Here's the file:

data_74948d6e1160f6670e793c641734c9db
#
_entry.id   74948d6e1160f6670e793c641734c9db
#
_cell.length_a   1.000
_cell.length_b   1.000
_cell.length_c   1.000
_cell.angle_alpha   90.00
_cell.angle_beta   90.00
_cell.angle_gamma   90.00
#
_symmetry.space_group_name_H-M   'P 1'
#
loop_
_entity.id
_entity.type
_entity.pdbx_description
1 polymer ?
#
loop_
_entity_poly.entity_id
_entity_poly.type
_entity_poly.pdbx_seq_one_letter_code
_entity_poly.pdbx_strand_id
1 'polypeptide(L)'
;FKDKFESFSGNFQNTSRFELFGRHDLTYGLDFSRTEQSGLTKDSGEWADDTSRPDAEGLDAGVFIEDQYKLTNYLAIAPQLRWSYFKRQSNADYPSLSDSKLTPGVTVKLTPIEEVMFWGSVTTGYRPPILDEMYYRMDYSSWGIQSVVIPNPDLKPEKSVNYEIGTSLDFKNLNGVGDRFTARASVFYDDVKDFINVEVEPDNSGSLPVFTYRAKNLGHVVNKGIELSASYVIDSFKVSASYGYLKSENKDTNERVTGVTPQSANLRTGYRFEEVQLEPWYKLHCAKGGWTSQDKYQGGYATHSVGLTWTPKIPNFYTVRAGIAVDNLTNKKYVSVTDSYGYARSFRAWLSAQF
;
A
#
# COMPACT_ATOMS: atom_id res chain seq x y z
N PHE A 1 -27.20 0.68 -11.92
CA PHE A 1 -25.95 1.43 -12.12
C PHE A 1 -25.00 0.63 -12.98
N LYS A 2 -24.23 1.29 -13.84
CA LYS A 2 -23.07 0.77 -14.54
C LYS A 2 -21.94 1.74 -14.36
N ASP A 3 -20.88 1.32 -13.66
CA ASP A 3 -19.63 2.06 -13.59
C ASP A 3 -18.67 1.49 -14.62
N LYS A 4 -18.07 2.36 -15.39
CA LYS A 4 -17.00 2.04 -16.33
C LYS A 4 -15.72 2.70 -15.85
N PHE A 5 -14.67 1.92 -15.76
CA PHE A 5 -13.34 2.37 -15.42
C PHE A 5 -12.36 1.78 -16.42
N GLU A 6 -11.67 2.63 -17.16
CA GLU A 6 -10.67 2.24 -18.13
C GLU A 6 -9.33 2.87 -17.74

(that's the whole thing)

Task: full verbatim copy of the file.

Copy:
data_74948d6e1160f6670e793c641734c9db
#
_entry.id   74948d6e1160f6670e793c641734c9db
#
_cell.length_a   1.000
_cell.length_b   1.000
_cell.length_c   1.000
_cell.angle_alpha   90.00
_cell.angle_beta   90.00
_cell.angle_gamma   90.00
#
_symmetry.space_group_name_H-M   'P 1'
#
loop_
_entity.id
_entity.type
_entity.pdbx_description
1 polymer ?
#
loop_
_entity_poly.entity_id
_entity_poly.type
_entity_poly.pdbx_seq_one_letter_code
_entity_poly.pdbx_strand_id
1 'polypeptide(L)'
;FKDKFESFSGNFQNTSRFELFGRHDLTYGLDFSRTEQSGLTKDSGEWADDTSRPDAEGLDAGVFIEDQYKLTNYLAIAPQLRWSYFKRQSNADYPSLSDSKLTPGVTVKLTPIEEVMFWGSVTTGYRPPILDEMYYRMDYSSWGIQSVVIPNPDLKPEKSVNYEIGTSLDFKNLNGVGDRFTARASVFYDDVKDFINVEVEPDNSGSLPVFTYRAKNLGHVVNKGIELSASYVIDSFKVSASYGYLKSENKDTNERVTGVTPQSANLRTGYRFEEVQLEPWYKLHCAKGGWTSQDKYQGGYATHSVGLTWTPKIPNFYTVRAGIAVDNLTNKKYVSVTDSYGYARSFRAWLSAQF
;
A
#
# COMPACT_ATOMS: atom_id res chain seq x y z
N PHE A 1 -27.20 0.68 -11.92
CA PHE A 1 -25.95 1.43 -12.12
C PHE A 1 -25.00 0.63 -12.98
N LYS A 2 -24.23 1.29 -13.84
CA LYS A 2 -23.07 0.77 -14.54
C LYS A 2 -21.94 1.74 -14.36
N ASP A 3 -20.88 1.32 -13.66
CA ASP A 3 -19.63 2.06 -13.59
C ASP A 3 -18.67 1.49 -14.62
N LYS A 4 -18.07 2.36 -15.39
CA LYS A 4 -17.00 2.04 -16.33
C LYS A 4 -15.72 2.70 -15.85
N PHE A 5 -14.67 1.92 -15.76
CA PHE A 5 -13.34 2.37 -15.42
C PHE A 5 -12.36 1.78 -16.42
N GLU A 6 -11.67 2.63 -17.16
CA GLU A 6 -10.67 2.24 -18.13
C GLU A 6 -9.33 2.87 -17.74